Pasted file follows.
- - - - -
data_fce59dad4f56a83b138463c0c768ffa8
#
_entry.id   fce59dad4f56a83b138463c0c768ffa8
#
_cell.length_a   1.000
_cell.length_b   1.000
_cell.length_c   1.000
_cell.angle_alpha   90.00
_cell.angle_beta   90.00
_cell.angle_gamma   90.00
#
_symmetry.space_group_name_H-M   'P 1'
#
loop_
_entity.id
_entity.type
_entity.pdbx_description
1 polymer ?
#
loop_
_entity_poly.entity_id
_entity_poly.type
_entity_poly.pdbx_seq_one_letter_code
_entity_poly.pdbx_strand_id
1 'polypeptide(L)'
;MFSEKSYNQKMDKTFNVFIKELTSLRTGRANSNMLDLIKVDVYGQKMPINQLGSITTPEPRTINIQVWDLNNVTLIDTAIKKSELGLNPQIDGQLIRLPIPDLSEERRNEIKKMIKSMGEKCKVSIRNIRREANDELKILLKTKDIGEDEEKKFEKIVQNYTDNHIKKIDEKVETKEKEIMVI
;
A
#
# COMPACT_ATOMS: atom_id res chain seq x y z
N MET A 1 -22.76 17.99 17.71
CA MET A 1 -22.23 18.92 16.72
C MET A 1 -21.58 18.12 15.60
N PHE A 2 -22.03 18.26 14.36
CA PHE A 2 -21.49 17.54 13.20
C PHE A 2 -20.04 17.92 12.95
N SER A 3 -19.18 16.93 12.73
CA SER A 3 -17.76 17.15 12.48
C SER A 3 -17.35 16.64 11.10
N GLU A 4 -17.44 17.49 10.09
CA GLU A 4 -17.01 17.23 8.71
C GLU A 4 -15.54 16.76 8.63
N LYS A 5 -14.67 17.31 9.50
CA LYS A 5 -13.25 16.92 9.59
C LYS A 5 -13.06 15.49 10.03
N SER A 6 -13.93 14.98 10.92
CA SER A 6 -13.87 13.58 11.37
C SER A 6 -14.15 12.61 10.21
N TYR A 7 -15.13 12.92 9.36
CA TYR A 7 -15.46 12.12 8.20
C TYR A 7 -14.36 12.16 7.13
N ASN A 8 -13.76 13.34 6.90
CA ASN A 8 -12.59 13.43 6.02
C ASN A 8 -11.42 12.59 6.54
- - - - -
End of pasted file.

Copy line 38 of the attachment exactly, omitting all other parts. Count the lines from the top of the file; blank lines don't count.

CA SER A 3 -17.76 17.15 12.48